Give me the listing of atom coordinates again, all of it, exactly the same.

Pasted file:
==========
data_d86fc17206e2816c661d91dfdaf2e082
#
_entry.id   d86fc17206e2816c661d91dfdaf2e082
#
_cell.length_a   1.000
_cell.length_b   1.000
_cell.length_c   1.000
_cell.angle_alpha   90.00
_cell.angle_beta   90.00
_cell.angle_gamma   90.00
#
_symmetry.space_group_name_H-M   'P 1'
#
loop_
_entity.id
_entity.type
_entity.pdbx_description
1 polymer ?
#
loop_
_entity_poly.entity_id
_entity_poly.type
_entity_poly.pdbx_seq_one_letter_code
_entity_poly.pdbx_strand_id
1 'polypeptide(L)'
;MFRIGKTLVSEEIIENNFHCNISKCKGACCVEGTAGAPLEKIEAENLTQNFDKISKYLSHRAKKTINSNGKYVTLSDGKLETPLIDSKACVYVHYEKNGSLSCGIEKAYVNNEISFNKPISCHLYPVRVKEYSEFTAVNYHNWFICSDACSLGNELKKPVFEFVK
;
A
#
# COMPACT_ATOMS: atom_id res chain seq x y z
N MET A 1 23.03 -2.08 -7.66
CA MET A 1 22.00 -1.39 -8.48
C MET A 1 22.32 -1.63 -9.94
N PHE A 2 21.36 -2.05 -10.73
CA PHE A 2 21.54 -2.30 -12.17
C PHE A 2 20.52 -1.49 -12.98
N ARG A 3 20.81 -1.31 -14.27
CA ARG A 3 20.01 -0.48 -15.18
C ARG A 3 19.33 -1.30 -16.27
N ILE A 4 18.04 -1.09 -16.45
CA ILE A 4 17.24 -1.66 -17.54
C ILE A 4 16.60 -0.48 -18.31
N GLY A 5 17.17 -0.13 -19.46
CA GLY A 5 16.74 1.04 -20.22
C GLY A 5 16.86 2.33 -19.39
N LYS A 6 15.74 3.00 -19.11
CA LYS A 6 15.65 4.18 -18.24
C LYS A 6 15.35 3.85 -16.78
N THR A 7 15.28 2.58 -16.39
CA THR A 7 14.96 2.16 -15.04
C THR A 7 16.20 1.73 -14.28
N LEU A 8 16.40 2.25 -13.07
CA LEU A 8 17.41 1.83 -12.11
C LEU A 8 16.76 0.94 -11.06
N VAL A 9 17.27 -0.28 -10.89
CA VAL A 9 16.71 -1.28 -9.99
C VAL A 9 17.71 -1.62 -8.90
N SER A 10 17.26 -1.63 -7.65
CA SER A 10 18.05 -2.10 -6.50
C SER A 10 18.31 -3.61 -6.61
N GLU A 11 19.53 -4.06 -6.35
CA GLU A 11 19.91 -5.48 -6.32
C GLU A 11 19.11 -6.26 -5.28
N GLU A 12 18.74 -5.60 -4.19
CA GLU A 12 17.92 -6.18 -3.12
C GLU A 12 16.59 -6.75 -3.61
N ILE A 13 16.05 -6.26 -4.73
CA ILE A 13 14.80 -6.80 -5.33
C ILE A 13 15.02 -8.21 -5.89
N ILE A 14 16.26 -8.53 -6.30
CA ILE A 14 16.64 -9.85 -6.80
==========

data_d86fc17206e2816c661d91dfdaf2e082
#
_entry.id   d86fc17206e2816c661d91dfdaf2e082
#
_cell.length_a   1.000
_cell.length_b   1.000
_cell.length_c   1.000
_cell.angle_alpha   90.00
_cell.angle_beta   90.00
_cell.angle_gamma   90.00
#
_symmetry.space_group_name_H-M   'P 1'
#
loop_
_entity.id
_entity.type
_entity.pdbx_description
1 polymer ?
#
loop_
_entity_poly.entity_id
_entity_poly.type
_entity_poly.pdbx_seq_one_letter_code
_entity_poly.pdbx_strand_id
1 'polypeptide(L)'
;MFRIGKTLVSEEIIENNFHCNISKCKGACCVEGTAGAPLEKIEAENLTQNFDKISKYLSHRAKKTINSNGKYVTLSDGKLETPLIDSKACVYVHYEKNGSLSCGIEKAYVNNEISFNKPISCHLYPVRVKEYSEFTAVNYHNWFICSDACSLGNELKKPVFEFVK
;
A
#
# COMPACT_ATOMS: atom_id res chain seq x y z
N MET A 1 23.03 -2.08 -7.66
CA MET A 1 22.00 -1.39 -8.48
C MET A 1 22.32 -1.63 -9.94
N PHE A 2 21.36 -2.05 -10.73
CA PHE A 2 21.54 -2.30 -12.17
C PHE A 2 20.52 -1.49 -12.98
N ARG A 3 20.81 -1.31 -14.27
CA ARG A 3 20.01 -0.48 -15.18
C ARG A 3 19.33 -1.30 -16.27
N ILE A 4 18.04 -1.09 -16.45
CA ILE A 4 17.24 -1.66 -17.54
C ILE A 4 16.60 -0.48 -18.31
N GLY A 5 17.17 -0.13 -19.46
CA GLY A 5 16.74 1.04 -20.22
C GLY A 5 16.86 2.33 -19.39
N LYS A 6 15.74 3.00 -19.11
CA LYS A 6 15.65 4.18 -18.24
C LYS A 6 15.35 3.85 -16.78
N THR A 7 15.28 2.58 -16.39
CA THR A 7 14.96 2.16 -15.04
C THR A 7 16.20 1.73 -14.28
N LEU A 8 16.40 2.25 -13.07
CA LEU A 8 17.41 1.83 -12.11
C LEU A 8 16.76 0.94 -11.06
N VAL A 9 17.27 -0.28 -10.89
CA VAL A 9 16.71 -1.28 -9.99
C VAL A 9 17.71 -1.62 -8.90
N SER A 10 17.26 -1.63 -7.65
CA SER A 10 18.05 -2.10 -6.50
C SER A 10 18.31 -3.61 -6.61
N GLU A 11 19.53 -4.06 -6.35
CA GLU A 11 19.91 -5.48 -6.32
C GLU A 11 19.11 -6.26 -5.28
N GLU A 12 18.74 -5.60 -4.19
CA GLU A 12 17.92 -6.18 -3.12
C GLU A 12 16.59 -6.75 -3.61
N ILE A 13 16.05 -6.26 -4.73
CA ILE A 13 14.80 -6.80 -5.33
C ILE A 13 15.02 -8.21 -5.89
N ILE A 14 16.26 -8.53 -6.30
CA ILE A 14 16.64 -9.85 -6.80